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CIGoutlet Tobacco News
American cigarette manufacturers have filed a lawsuit against the FDA.
The largest US tobacco companies filed a lawsuit in the US District Court for the District of Columbia against the Federal Office of the Food and Drug Administration (FDA).
read more ...05/04/15
Interesting facts about cigarettes, countries - tobacco leaders.
Every minute in the world are sold about 8-10 million cigarettes and daily 13-15 billion cigarettes.
read more ...04/01/15
Anti-smoking campaigns run to extremes.
It is strange to what can bring the foolishness of anti-smoking crusaders in their attempts to impose all the rules of a healthy lifestyle, even if they lead to a violation of all norms, artistic freedom and civil society.
read more ...03/03/15
Butler fights using tobacco fund to pay for education


MONTGOMERY - A North Alabama Senate leader ruled out Wednesday a proposal that would take some tobacco money earmarked for juvenile programs and use it to prop up the ailing state education budget.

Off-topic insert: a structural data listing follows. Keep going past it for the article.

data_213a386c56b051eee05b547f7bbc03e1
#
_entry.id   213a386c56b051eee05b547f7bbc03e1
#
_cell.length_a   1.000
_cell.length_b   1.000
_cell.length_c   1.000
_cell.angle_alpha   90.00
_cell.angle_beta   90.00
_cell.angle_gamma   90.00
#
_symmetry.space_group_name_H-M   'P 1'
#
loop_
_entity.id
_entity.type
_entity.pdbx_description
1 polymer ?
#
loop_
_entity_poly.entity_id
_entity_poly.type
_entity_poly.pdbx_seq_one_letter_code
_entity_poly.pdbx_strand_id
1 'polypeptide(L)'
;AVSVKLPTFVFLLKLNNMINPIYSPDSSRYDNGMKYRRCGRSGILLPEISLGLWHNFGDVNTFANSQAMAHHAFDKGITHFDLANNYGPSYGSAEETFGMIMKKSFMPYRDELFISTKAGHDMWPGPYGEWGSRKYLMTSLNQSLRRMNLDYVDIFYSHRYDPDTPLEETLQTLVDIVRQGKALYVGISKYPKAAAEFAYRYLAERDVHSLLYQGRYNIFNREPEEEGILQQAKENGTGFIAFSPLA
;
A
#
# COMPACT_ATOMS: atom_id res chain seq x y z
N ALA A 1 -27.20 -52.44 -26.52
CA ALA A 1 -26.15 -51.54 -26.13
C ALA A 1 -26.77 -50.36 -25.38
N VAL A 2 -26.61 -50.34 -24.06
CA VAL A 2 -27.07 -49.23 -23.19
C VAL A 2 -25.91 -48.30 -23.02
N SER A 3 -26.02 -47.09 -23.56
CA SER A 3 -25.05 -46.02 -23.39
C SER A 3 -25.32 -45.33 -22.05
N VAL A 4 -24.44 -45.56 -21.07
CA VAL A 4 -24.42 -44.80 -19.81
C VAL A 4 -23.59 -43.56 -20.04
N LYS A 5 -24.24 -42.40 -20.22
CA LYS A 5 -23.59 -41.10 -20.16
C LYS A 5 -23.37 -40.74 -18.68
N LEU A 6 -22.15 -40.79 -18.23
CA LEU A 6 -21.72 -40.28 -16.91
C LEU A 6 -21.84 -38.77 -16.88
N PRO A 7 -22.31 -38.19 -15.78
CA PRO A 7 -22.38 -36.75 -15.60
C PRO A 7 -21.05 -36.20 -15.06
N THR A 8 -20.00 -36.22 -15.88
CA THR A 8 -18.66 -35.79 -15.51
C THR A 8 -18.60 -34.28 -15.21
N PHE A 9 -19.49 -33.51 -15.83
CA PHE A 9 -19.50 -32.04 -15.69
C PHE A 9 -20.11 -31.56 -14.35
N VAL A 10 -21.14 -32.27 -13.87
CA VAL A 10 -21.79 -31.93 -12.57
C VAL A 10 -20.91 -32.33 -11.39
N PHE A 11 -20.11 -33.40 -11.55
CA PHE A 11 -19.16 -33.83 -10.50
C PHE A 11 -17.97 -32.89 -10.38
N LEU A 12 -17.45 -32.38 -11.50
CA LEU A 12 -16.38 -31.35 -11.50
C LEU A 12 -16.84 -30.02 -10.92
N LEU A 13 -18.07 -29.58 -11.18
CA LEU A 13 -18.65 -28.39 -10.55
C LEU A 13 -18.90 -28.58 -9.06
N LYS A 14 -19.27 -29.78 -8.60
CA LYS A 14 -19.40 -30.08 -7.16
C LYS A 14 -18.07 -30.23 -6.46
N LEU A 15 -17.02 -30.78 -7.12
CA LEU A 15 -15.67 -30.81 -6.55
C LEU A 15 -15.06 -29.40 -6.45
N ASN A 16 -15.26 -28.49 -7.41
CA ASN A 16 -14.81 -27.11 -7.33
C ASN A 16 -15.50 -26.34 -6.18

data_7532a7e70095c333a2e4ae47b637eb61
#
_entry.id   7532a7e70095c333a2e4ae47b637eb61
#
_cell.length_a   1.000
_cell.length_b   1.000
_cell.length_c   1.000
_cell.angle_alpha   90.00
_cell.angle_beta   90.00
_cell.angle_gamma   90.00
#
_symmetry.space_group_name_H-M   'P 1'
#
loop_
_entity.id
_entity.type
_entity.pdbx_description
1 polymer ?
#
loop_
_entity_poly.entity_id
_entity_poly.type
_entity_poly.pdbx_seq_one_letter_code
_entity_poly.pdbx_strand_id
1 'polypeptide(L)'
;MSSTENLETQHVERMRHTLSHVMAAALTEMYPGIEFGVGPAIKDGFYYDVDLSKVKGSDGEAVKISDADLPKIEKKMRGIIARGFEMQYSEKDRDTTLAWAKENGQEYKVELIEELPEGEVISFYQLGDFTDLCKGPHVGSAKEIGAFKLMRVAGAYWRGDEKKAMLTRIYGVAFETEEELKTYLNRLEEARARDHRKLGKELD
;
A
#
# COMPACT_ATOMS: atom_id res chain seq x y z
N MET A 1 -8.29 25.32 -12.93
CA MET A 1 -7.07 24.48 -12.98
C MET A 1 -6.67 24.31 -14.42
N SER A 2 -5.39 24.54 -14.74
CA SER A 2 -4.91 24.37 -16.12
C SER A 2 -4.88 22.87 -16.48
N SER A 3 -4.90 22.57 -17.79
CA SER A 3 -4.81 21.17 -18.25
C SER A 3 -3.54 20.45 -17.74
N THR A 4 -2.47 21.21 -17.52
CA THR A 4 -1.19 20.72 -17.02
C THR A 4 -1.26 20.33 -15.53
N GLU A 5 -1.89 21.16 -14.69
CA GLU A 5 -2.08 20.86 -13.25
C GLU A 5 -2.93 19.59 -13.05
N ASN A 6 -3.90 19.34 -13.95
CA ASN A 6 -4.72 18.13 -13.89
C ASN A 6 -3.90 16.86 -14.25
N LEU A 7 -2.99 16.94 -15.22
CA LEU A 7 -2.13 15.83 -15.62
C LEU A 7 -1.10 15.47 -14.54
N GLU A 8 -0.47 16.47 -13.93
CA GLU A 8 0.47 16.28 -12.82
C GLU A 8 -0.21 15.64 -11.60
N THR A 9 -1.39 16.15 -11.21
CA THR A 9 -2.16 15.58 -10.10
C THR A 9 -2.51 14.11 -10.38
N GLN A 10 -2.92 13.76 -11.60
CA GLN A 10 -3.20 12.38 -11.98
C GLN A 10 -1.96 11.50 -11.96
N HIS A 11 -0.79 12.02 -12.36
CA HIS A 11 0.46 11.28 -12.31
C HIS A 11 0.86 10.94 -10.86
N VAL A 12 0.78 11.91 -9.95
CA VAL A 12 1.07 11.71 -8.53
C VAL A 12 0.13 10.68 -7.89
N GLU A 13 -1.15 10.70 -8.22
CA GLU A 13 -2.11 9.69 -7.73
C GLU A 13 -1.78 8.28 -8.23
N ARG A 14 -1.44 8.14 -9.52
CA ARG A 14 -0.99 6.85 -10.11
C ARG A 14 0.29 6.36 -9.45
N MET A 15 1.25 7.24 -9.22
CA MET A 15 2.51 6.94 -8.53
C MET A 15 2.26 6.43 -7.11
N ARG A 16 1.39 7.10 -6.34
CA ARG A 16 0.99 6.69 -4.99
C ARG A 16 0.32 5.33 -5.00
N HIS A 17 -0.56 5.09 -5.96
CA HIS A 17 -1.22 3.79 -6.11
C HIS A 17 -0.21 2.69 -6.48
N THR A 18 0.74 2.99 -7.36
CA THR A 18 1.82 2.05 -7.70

That's totally off the table,'' said Sen. Tom Butler, D-Madison. Butler, the majority leader in the Senate, said some legislators considered siphoning portions of Alabama's scheduled annual payments from the national tobacco settlement to offset a $266 million loss to the state's $4.1 billion education budget blamed on a slumping economy. Alabama's $3 billion share of the tobacco settlement, to be paid out over 25 years, was dedicated by previous legislation mainly for juvenile programs known as Children First. The legislation called for new probation officers, school safety equipment, day care for working mothers, programs for troubled students, and full funding of a health insurance program for low-income children. About $60 million to $70 million a year from the estimated $130 million in annual tobacco payments is earmarked for Children First. Much of the remainder goes to Medicaid and senior citizens programs. Butler said legislators scrambling to offset losses to public schools, universities and two-year colleges are considering a variety of money sources, including tobacco money. Talk of that raid triggered a flurry of calls and concerns by judges and other juvenile advocates wanting that money protected. ''We asked the (legislative) fiscal office to give us a litany of monies available in any pot of a significant nature,'' Butler said. ''We looked at tobacco money, risk management, retirement system money . . . The good thing is everybody is scratching their heads trying to come up with anything. That's a pot nobody would agree with.'' Children First legislation called for new probation officers, school safety equipment, day care for working mothers, programs for troubled students, and a health insurance program for low-income children. A House member, though, has introduced legislation that would lock the Children First money into a trust fund to be used to help prevent future education shortfalls. Rep. Gerald Allen, R-Cottondale, said interest on the investments would then be split between K-12 and higher education. The measure would be a constitutional amendment requiring statewide voter approval. Allen acknowledged Wednesday that the legislation has little chance of passing in the current special session Gov. Don Siegelman called to address the education budget crisis. Allen said his main motive is to build support for putting the tobacco money into a trust fund and using only the interest. Currently, the dedicated programs are to operate through regular payments from the fund. Allen said lawmakers and Children First advocates will be in a bind if tobacco companies declare bankruptcy and stop the annual installments. ''We've got to get this tobacco money recognized as a one-time fund, but we're treating it as a continual revenue stream,'' he said. Legislative attempts to set the tobacco money aside in a trust fund were unsuccessful when the Children First legislation was debated several years ago.

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